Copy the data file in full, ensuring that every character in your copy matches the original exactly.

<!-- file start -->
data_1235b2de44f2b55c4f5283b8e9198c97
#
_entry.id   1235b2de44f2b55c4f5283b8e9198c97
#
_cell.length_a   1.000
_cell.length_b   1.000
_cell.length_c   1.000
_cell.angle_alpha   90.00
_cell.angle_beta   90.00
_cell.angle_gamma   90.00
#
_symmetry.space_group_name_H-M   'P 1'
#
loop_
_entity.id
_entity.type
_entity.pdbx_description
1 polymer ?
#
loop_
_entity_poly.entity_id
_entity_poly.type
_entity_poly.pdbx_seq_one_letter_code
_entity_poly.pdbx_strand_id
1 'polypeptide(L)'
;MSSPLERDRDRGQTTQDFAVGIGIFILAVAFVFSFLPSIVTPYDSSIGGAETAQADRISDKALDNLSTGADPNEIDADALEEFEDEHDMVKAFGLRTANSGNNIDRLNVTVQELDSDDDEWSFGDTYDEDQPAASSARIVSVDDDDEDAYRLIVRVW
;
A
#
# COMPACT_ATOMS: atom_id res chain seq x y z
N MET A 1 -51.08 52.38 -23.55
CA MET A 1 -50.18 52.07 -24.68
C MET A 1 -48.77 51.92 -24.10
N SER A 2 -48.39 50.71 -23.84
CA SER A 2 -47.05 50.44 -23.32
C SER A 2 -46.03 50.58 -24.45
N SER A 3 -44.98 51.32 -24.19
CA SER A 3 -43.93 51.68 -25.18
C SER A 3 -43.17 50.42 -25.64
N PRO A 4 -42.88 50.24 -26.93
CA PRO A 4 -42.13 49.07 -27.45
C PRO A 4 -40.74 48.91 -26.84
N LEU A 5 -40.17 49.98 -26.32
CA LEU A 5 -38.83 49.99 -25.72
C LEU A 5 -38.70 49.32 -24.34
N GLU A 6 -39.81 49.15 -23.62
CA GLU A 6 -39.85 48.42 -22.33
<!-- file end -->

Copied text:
data_1235b2de44f2b55c4f5283b8e9198c97
#
_entry.id   1235b2de44f2b55c4f5283b8e9198c97
#
_cell.length_a   1.000
_cell.length_b   1.000
_cell.length_c   1.000
_cell.angle_alpha   90.00
_cell.angle_beta   90.00
_cell.angle_gamma   90.00
#
_symmetry.space_group_name_H-M   'P 1'
#
loop_
_entity.id
_entity.type
_entity.pdbx_description
1 polymer ?
#
loop_
_entity_poly.entity_id
_entity_poly.type
_entity_poly.pdbx_seq_one_letter_code
_entity_poly.pdbx_strand_id
1 'polypeptide(L)'
;MSSPLERDRDRGQTTQDFAVGIGIFILAVAFVFSFLPSIVTPYDSSIGGAETAQADRISDKALDNLSTGADPNEIDADALEEFEDEHDMVKAFGLRTANSGNNIDRLNVTVQELDSDDDEWSFGDTYDEDQPAASSARIVSVDDDDEDAYRLIVRVW
;
A
#
# COMPACT_ATOMS: atom_id res chain seq x y z
N MET A 1 -51.08 52.38 -23.55
CA MET A 1 -50.18 52.07 -24.68
C MET A 1 -48.77 51.92 -24.10
N SER A 2 -48.39 50.71 -23.84
CA SER A 2 -47.05 50.44 -23.32
C SER A 2 -46.03 50.58 -24.45
N SER A 3 -44.98 51.32 -24.19
CA SER A 3 -43.93 51.68 -25.18
C SER A 3 -43.17 50.42 -25.64
N PRO A 4 -42.88 50.24 -26.93
CA PRO A 4 -42.13 49.07 -27.45
C PRO A 4 -40.74 48.91 -26.84
N LEU A 5 -40.17 49.98 -26.32
CA LEU A 5 -38.83 49.99 -25.72
C LEU A 5 -38.70 49.32 -24.34
N GLU A 6 -39.81 49.15 -23.62
CA GLU A 6 -39.85 48.42 -22.33